In a constantly changing world threatened by the likelihood of terrorist acts, the American people need military leaders who clearly demonstrate an understanding of American core values, and who are both competent and morally focused. In order to produce military leaders who meet these qualifications and who can successfully meet the future challenges America faces, it is important to develop and refine those leaders early and help them understand how to create and refine a successful leadership style. The process of developing leadership styles, however, is not easy and it requires a prodigious amount of determination, time, and planning from prospective future leaders. It also requires military training institutions to align their curriculums to promote leadership, as well as, to provide guidance and mentoring in order to help develop these future leaders.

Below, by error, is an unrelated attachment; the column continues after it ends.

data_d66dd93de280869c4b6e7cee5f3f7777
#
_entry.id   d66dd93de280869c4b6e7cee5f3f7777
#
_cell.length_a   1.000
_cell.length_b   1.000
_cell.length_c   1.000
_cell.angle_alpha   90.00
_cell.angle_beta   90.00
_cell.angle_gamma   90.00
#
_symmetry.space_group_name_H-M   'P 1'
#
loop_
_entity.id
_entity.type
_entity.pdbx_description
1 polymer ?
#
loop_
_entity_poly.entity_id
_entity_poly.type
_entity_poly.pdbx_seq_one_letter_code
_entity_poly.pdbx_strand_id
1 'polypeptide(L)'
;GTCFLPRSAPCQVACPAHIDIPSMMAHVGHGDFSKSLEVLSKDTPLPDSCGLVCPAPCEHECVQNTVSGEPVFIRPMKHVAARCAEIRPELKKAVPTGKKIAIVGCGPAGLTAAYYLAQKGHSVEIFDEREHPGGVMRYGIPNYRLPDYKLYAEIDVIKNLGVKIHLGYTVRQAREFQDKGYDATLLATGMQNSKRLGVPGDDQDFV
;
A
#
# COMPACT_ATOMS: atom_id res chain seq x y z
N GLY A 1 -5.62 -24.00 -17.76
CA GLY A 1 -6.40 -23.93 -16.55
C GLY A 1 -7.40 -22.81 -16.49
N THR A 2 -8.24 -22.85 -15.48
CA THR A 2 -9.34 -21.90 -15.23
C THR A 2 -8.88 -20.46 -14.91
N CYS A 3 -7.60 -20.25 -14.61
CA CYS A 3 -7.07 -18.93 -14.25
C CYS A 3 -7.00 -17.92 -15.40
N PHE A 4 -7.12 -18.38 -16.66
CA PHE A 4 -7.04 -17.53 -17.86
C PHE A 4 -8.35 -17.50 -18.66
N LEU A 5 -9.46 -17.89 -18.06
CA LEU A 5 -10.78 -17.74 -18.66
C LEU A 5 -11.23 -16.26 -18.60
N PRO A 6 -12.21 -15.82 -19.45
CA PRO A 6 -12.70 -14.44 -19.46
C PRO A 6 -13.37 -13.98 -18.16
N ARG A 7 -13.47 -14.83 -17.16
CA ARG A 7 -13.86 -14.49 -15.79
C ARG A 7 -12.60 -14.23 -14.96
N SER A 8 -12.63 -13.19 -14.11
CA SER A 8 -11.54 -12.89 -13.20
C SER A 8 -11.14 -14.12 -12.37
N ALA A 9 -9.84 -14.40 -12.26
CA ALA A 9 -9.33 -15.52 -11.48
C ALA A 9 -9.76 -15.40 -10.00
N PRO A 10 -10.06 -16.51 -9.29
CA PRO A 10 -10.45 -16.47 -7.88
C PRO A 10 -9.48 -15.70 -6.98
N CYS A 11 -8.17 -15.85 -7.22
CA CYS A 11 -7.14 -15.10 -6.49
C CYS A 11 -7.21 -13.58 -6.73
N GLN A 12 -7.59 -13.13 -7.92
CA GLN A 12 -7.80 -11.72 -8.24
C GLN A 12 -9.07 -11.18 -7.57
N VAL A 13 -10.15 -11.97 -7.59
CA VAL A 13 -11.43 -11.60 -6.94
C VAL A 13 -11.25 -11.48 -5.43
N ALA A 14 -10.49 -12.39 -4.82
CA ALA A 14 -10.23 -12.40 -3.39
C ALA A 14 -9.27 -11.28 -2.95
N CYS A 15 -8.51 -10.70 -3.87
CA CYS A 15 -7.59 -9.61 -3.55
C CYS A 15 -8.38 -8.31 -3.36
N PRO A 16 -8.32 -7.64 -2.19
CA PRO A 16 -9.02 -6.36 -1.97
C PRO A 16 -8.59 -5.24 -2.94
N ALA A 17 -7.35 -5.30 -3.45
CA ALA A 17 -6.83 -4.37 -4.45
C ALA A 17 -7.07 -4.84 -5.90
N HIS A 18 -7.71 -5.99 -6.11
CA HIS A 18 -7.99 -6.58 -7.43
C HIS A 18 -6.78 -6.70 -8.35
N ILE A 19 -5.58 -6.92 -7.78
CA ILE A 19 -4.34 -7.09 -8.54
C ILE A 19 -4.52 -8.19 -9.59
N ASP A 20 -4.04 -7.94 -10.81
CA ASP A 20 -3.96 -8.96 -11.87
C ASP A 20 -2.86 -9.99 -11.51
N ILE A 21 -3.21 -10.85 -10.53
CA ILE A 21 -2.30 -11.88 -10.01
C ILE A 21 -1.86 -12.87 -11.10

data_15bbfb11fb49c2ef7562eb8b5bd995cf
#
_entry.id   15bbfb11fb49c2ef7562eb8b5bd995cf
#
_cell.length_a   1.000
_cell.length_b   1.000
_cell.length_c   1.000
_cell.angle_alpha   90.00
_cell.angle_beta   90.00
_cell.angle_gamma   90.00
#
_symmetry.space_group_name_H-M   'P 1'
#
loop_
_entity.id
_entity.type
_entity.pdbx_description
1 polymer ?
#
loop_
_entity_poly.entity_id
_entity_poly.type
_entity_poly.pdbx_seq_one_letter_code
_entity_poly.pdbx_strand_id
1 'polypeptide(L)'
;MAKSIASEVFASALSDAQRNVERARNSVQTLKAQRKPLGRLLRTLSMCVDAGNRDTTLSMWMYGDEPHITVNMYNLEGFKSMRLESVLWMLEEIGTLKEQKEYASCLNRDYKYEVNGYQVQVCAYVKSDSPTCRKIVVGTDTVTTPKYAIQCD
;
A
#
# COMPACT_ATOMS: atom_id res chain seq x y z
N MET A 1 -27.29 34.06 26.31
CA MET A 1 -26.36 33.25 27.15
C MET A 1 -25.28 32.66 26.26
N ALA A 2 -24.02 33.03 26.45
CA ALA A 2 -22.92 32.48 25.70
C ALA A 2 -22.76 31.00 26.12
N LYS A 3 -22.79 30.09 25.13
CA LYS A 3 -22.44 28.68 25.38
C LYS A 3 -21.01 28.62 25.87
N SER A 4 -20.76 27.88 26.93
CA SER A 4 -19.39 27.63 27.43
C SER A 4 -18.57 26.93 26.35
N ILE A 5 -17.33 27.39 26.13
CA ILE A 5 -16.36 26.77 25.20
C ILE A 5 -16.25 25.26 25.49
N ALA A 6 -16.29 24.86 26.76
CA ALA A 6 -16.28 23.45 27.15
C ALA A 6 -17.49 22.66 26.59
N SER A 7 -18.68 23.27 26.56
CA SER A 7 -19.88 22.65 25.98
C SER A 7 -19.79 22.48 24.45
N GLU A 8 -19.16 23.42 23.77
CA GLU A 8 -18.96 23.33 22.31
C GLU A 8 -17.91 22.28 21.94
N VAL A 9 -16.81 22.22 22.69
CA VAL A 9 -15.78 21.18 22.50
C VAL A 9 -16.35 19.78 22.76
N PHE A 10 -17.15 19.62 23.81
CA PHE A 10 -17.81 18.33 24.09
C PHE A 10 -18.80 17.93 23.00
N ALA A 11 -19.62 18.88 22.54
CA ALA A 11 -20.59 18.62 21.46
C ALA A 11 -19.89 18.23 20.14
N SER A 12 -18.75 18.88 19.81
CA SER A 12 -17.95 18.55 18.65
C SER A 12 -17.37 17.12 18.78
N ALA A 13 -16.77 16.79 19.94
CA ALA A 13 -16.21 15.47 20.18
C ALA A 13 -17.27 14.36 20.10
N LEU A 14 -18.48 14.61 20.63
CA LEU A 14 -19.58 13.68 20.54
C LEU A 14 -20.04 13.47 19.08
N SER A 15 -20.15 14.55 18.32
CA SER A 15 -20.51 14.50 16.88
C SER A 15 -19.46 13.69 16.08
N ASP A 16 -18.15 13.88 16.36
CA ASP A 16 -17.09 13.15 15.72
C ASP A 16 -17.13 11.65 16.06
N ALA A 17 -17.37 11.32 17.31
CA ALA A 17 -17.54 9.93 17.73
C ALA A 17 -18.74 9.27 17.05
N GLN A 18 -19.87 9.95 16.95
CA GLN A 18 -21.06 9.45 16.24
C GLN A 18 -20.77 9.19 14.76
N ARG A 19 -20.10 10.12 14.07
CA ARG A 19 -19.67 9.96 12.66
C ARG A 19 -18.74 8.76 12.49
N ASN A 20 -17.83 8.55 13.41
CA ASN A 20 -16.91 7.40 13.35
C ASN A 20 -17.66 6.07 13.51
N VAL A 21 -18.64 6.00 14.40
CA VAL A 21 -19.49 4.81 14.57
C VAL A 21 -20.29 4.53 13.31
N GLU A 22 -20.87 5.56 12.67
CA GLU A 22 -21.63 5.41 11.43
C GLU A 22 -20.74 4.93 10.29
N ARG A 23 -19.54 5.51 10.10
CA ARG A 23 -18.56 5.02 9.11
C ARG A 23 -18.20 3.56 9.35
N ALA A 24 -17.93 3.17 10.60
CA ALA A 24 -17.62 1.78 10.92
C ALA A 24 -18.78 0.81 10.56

One way to help develop leaders is to provide examples of both successful and flawed military leadership styles. There are many cases of each in American history. In particular, World War II leaders Admirals Ernest J. King and Chester W. Nimitz provide contrasting examples of naval leadership. An examination of the leadership styles of these two naval officers provides useful examples which future leaders can consider when reflecting on their own leadership styles. After careful review, it soon becomes evident that the leadership style of Nimitz closely aligned with the leadership styles of Generals George C. Marshall and Dwight D. Eisenhower, two World War II leaders I closely examined in my previous Master’s thesis. In addition, it also becomes evident that King was a diametrically different leader from these three leaders. He provides an example of a leader who was cold, harsh, and morally bankrupt. As result, reviewing the leadership styles of these World War II leaders will benefit future leaders as well as those they lead.